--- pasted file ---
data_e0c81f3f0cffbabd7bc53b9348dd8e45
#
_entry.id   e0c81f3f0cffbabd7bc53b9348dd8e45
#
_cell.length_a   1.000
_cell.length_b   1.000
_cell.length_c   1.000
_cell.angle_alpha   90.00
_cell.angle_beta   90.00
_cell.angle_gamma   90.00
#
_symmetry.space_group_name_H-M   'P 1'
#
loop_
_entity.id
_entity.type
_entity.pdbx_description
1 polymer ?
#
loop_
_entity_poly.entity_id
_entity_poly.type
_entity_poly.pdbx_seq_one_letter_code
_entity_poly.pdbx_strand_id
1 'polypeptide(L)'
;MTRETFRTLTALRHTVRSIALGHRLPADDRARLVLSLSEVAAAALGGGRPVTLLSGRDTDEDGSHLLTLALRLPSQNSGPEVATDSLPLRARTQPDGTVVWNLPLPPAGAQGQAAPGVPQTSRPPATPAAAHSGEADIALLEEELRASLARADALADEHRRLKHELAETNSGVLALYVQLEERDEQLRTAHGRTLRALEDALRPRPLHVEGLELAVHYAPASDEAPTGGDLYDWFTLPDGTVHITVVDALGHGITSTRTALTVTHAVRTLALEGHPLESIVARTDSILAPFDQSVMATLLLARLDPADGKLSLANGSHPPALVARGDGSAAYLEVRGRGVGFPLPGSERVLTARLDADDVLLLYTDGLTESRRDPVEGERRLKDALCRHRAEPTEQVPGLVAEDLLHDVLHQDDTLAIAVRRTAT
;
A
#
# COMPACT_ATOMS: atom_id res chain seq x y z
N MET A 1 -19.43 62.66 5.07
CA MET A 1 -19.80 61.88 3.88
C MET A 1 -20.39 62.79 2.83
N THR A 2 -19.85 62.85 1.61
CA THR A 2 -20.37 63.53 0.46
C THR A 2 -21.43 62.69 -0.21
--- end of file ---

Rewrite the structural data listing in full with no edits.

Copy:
data_e0c81f3f0cffbabd7bc53b9348dd8e45
#
_entry.id   e0c81f3f0cffbabd7bc53b9348dd8e45
#
_cell.length_a   1.000
_cell.length_b   1.000
_cell.length_c   1.000
_cell.angle_alpha   90.00
_cell.angle_beta   90.00
_cell.angle_gamma   90.00
#
_symmetry.space_group_name_H-M   'P 1'
#
loop_
_entity.id
_entity.type
_entity.pdbx_description
1 polymer ?
#
loop_
_entity_poly.entity_id
_entity_poly.type
_entity_poly.pdbx_seq_one_letter_code
_entity_poly.pdbx_strand_id
1 'polypeptide(L)'
;MTRETFRTLTALRHTVRSIALGHRLPADDRARLVLSLSEVAAAALGGGRPVTLLSGRDTDEDGSHLLTLALRLPSQNSGPEVATDSLPLRARTQPDGTVVWNLPLPPAGAQGQAAPGVPQTSRPPATPAAAHSGEADIALLEEELRASLARADALADEHRRLKHELAETNSGVLALYVQLEERDEQLRTAHGRTLRALEDALRPRPLHVEGLELAVHYAPASDEAPTGGDLYDWFTLPDGTVHITVVDALGHGITSTRTALTVTHAVRTLALEGHPLESIVARTDSILAPFDQSVMATLLLARLDPADGKLSLANGSHPPALVARGDGSAAYLEVRGRGVGFPLPGSERVLTARLDADDVLLLYTDGLTESRRDPVEGERRLKDALCRHRAEPTEQVPGLVAEDLLHDVLHQDDTLAIAVRRTAT
;
A
#
# COMPACT_ATOMS: atom_id res chain seq x y z
N MET A 1 -19.43 62.66 5.07
CA MET A 1 -19.80 61.88 3.88
C MET A 1 -20.39 62.79 2.83
N THR A 2 -19.85 62.85 1.61
CA THR A 2 -20.37 63.53 0.46
C THR A 2 -21.43 62.69 -0.21